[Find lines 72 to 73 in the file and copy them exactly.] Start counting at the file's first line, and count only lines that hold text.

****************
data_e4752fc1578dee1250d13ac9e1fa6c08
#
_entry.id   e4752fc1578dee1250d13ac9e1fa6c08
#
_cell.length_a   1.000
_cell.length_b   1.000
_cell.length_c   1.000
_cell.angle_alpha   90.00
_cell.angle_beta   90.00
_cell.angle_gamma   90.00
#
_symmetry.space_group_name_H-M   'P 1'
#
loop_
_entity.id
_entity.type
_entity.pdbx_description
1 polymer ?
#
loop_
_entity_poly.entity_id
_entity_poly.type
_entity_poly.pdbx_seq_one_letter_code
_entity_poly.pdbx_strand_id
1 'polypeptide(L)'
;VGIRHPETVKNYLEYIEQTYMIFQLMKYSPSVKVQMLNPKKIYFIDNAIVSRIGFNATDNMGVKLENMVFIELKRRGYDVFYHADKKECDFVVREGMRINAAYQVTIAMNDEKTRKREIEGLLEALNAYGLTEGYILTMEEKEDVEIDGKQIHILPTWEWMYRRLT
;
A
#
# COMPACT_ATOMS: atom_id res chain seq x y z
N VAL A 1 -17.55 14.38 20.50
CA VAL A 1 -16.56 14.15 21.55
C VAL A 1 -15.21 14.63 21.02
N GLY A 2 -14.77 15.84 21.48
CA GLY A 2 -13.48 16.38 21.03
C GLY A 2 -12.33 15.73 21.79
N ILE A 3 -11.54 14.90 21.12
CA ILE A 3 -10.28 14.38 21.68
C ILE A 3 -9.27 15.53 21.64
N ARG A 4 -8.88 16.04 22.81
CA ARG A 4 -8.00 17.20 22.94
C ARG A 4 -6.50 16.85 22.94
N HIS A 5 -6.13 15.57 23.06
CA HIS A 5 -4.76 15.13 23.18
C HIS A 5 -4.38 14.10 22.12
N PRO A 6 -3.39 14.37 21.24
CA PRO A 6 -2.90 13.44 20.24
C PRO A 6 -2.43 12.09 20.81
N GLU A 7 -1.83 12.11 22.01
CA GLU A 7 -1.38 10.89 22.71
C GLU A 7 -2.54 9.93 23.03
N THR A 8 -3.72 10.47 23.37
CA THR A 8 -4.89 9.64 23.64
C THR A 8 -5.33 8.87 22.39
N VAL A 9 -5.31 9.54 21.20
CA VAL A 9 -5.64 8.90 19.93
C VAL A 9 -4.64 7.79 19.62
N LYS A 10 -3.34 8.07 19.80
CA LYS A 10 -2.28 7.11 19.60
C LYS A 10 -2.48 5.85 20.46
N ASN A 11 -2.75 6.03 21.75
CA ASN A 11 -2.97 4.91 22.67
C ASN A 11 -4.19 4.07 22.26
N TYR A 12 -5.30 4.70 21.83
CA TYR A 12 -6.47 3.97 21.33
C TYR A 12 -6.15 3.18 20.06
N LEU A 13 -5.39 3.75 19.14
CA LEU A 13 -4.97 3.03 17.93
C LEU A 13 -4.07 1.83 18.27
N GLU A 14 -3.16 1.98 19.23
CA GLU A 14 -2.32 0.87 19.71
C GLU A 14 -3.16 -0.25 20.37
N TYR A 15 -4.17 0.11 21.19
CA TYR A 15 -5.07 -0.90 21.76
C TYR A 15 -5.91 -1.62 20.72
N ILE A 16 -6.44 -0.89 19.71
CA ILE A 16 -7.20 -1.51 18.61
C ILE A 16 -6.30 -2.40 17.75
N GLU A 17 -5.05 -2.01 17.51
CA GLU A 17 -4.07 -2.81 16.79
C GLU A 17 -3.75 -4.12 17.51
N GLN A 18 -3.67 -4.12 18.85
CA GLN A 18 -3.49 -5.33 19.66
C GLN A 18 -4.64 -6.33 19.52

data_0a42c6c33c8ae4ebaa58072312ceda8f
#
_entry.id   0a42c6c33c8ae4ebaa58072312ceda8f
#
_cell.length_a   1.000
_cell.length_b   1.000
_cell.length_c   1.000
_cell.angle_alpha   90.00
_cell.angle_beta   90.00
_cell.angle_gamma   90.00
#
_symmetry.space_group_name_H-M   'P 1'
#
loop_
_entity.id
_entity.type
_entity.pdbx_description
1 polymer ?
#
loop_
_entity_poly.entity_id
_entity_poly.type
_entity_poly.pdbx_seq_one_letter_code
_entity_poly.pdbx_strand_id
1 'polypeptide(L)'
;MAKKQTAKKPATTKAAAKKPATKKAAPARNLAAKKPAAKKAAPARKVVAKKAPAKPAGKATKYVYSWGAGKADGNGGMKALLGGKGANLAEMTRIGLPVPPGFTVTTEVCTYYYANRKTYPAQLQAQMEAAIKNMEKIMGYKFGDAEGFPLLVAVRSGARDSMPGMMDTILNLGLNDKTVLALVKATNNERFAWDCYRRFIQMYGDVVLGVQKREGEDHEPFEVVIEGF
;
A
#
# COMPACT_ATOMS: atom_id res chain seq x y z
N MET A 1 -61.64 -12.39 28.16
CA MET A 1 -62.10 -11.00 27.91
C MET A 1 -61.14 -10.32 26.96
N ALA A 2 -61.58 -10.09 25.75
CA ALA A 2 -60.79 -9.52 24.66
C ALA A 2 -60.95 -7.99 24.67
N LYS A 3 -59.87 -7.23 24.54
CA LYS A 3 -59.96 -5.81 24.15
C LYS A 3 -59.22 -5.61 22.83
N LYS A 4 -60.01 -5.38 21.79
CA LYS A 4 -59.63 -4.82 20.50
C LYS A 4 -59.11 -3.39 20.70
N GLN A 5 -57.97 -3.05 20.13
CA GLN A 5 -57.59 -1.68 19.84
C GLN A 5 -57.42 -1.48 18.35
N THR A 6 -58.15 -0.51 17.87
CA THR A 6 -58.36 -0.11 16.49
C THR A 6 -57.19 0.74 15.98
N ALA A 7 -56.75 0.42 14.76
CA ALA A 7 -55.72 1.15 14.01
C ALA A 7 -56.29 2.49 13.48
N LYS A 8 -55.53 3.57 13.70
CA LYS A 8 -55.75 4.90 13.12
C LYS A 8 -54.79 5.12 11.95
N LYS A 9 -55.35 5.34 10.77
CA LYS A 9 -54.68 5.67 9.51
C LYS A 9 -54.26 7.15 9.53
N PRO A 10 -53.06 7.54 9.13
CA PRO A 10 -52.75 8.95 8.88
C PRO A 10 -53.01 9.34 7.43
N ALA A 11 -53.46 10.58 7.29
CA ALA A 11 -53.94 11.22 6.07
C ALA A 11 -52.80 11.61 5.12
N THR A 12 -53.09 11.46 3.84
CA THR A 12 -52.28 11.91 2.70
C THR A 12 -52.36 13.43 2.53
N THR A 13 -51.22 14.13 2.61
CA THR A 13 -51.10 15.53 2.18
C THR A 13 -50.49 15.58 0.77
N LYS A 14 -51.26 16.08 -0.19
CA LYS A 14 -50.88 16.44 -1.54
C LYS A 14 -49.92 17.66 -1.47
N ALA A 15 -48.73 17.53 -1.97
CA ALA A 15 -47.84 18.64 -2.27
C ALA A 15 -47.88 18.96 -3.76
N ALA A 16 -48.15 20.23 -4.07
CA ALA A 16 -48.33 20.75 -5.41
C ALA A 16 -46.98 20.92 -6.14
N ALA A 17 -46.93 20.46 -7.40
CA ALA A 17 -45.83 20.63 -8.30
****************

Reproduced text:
C GLU A 14 -3.16 -0.25 20.37
N TYR A 15 -4.17 0.11 21.19